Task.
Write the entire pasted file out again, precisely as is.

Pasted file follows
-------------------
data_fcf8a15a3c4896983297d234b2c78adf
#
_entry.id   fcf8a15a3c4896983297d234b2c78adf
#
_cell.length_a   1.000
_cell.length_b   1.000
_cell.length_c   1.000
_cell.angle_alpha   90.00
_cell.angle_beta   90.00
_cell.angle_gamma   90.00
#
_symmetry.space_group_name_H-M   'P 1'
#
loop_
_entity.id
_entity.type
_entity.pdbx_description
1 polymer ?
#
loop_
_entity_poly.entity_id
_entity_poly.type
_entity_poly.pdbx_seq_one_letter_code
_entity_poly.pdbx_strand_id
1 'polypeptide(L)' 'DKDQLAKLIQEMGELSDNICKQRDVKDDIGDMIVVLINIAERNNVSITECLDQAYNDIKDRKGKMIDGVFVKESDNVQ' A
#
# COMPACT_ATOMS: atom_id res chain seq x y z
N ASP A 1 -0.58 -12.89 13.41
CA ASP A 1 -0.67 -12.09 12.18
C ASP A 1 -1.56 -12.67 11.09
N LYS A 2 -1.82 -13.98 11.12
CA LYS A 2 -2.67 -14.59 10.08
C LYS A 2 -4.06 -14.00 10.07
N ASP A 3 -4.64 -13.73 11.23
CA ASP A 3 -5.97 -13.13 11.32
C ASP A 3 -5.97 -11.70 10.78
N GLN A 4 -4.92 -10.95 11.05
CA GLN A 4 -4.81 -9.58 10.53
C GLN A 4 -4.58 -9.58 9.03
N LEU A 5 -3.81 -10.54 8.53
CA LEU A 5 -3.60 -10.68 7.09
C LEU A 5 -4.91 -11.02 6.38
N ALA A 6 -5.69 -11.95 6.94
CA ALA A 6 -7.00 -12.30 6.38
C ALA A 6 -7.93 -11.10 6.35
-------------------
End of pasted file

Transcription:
data_fcf8a15a3c4896983297d234b2c78adf
#
_entry.id   fcf8a15a3c4896983297d234b2c78adf
#
_cell.length_a   1.000
_cell.length_b   1.000
_cell.length_c   1.000
_cell.angle_alpha   90.00
_cell.angle_beta   90.00
_cell.angle_gamma   90.00
#
_symmetry.space_group_name_H-M   'P 1'
#
loop_
_entity.id
_entity.type
_entity.pdbx_description
1 polymer ?
#
loop_
_entity_poly.entity_id
_entity_poly.type
_entity_poly.pdbx_seq_one_letter_code
_entity_poly.pdbx_strand_id
1 'polypeptide(L)' 'DKDQLAKLIQEMGELSDNICKQRDVKDDIGDMIVVLINIAERNNVSITECLDQAYNDIKDRKGKMIDGVFVKESDNVQ' A
#
# COMPACT_ATOMS: atom_id res chain seq x y z
N ASP A 1 -0.58 -12.89 13.41
CA ASP A 1 -0.67 -12.09 12.18
C ASP A 1 -1.56 -12.67 11.09
N LYS A 2 -1.82 -13.98 11.12
CA LYS A 2 -2.67 -14.59 10.08
C LYS A 2 -4.06 -14.00 10.07
N ASP A 3 -4.64 -13.73 11.23
CA ASP A 3 -5.97 -13.13 11.32
C ASP A 3 -5.97 -11.70 10.78
N GLN A 4 -4.92 -10.95 11.05
CA GLN A 4 -4.81 -9.58 10.53
C GLN A 4 -4.58 -9.58 9.03
N LEU A 5 -3.81 -10.54 8.53
CA LEU A 5 -3.60 -10.68 7.09
C LEU A 5 -4.91 -11.02 6.38
N ALA A 6 -5.69 -11.95 6.94
CA ALA A 6 -7.00 -12.30 6.38
C ALA A 6 -7.93 -11.10 6.35